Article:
A Mini-Mini-Kangaroo

A Mini-Mini-Kangaroo

August 30, 2019

Kangaroos think big. They can jump 9 feet high in the air and leap more than 20 feet in one jump, right over a whole car. So what can a mini kangaroo do? Check out Scotty, the baby tammar wallaby here. He’s so small that he can sit in your hand or inside a shoe! He weighs only 10 ounces (about 3-4 candy bars), and drinks milk from an eye dropper. Over a million wallabies like him live on Kangaroo Island off the coast of Australia. Let’s do the math to find out how far they can jump!

Wee ones: Baby kangaroos start small, too. Who weighs more, a 5-pound wallaby or a 4-pound baby kangaroo?

Little kids: If you can fit 2 cute wallabies in each of your hands, how many can you hold all together?  Bonus: One pound has 16 ounces in it. How many more ounces does the 10-ounce Scotty need to gain to weigh 1 pound?

Big kids: If Scotty can jump 10 inches, an almost-grown-up kangaroo can jump 110 inches, and a baby kangaroo can jump the number halfway between, how far can the baby kangaroo jump?  Bonus: How many feet is that, and how does that compare to your height? (Reminder: A foot has 12 inches).

The sky’s the limit: If a growing kangaroo can hop 11 times as far as a wallaby and that’s 90 inches farther than the wallaby, how far can each one jump?










Wee ones: The 5-pound wallaby.

Little kids: 4 wallabies.  Bonus: 6 ounces.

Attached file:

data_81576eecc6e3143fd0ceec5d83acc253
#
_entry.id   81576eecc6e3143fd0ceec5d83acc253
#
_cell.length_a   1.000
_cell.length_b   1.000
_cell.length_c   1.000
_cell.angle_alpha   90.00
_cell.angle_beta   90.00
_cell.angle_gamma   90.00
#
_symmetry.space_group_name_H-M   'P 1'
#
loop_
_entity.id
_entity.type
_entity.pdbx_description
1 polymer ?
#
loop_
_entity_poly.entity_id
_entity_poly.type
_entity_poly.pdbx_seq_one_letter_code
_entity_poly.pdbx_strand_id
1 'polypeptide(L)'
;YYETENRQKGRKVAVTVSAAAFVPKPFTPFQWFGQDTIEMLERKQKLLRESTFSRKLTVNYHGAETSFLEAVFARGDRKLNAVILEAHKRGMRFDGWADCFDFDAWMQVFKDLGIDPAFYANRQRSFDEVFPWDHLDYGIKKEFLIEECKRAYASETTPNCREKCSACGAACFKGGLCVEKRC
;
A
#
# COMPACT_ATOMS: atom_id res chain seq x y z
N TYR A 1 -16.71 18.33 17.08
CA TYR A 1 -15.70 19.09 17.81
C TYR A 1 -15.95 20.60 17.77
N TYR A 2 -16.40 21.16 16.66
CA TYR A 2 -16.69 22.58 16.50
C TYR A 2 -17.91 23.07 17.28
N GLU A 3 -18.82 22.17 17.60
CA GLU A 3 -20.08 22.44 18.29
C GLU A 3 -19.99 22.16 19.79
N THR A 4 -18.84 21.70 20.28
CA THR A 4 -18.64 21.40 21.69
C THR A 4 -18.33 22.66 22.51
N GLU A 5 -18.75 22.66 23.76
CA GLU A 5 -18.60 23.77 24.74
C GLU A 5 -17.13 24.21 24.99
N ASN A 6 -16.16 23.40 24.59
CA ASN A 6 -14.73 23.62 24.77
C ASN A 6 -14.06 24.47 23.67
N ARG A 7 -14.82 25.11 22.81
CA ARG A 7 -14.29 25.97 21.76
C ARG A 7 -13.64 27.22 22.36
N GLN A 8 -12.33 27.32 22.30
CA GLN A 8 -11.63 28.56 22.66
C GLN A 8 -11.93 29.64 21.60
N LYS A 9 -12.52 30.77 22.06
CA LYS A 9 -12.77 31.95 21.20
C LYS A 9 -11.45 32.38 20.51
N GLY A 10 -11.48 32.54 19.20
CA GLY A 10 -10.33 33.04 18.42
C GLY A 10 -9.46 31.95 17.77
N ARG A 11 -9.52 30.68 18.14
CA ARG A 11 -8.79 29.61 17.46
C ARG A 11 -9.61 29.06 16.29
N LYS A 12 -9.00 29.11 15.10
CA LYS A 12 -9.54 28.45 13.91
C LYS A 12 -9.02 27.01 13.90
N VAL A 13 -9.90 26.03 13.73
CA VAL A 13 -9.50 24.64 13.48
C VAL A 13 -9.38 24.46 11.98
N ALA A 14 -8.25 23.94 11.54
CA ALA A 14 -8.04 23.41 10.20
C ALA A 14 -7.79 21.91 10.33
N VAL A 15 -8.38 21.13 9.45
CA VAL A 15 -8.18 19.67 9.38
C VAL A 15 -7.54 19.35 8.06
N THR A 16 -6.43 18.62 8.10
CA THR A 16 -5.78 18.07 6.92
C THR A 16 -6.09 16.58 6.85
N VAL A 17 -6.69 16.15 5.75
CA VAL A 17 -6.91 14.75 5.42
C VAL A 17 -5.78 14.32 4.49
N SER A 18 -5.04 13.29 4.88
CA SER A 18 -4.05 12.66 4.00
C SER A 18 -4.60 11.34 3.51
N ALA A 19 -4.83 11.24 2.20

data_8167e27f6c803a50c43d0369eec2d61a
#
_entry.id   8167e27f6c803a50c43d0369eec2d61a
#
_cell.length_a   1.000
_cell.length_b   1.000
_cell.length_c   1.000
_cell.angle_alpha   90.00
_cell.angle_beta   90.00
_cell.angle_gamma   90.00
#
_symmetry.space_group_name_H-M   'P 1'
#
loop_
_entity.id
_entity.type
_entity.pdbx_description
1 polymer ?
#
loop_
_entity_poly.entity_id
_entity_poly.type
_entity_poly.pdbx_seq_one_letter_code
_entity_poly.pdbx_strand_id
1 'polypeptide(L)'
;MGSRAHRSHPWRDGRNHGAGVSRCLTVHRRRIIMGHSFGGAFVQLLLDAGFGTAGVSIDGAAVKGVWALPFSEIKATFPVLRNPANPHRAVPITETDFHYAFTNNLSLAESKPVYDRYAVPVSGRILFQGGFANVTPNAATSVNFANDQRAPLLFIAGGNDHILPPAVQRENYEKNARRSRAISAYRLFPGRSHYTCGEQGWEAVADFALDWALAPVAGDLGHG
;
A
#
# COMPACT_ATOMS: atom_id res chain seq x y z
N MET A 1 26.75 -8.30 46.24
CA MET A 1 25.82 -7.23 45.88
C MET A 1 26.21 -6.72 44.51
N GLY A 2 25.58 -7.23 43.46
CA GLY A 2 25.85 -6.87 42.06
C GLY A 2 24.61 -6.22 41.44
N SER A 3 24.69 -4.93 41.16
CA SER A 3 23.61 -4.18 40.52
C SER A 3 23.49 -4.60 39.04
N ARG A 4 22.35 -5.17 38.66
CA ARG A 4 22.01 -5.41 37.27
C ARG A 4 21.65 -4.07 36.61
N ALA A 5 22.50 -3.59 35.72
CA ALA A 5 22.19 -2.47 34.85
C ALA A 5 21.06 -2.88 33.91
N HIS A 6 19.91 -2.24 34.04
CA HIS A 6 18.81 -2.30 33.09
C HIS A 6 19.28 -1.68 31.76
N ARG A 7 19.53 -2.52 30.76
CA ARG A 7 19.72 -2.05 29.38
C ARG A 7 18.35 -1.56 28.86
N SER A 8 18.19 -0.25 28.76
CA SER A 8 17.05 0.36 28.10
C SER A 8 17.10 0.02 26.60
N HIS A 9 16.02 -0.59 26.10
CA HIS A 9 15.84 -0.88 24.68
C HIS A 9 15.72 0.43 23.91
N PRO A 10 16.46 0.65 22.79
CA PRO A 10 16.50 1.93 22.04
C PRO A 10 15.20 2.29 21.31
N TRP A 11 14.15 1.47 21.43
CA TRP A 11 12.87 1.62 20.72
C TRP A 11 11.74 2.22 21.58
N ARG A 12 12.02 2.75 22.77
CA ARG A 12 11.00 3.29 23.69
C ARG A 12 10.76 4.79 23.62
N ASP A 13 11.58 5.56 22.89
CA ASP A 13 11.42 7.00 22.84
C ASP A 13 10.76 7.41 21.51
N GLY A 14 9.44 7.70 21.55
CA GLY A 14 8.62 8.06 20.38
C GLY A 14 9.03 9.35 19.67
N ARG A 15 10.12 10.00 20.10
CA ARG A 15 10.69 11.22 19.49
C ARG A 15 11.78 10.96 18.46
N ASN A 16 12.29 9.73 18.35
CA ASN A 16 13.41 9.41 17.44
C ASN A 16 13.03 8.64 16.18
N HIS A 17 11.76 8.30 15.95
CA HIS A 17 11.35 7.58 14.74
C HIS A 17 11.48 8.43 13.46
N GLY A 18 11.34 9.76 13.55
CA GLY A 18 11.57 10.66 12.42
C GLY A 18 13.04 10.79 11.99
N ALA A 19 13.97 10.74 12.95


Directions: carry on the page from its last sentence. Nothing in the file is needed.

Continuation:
Big kids: 60 inches (50 more than 10, 50 less than 110).  Bonus: It’s 5 feet… see if you’re taller or shorter than that! 

The sky’s the limit: The wallaby can hop 9 inches, and the kangaroo can jump 99. If the kangaroo can jump 11 times as far as the wallaby hop, that 9-inch hop is 1 part out of 11 equal parts of the jump, which means the 90 inches are the other 10 parts. So the gap of 90 inches is 10 times the wallaby’s hop, making it 9 inches.

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About the Author

Laura Overdeck

Laura Overdeck

Laura Bilodeau Overdeck is founder and president of Bedtime Math Foundation. Her goal is to make math as playful for kids as it was for her when she was a child. Her mom had Laura baking before she could walk, and her dad had her using power tools at a very unsafe age, measuring lengths, widths and angles in the process. Armed with this early love of numbers, Laura went on to get a BA in astrophysics from Princeton University, and an MBA from the Wharton School of Business; she continues to star-gaze today. Laura’s other interests include her three lively children, chocolate, extreme vehicles, and Lego Mindstorms.

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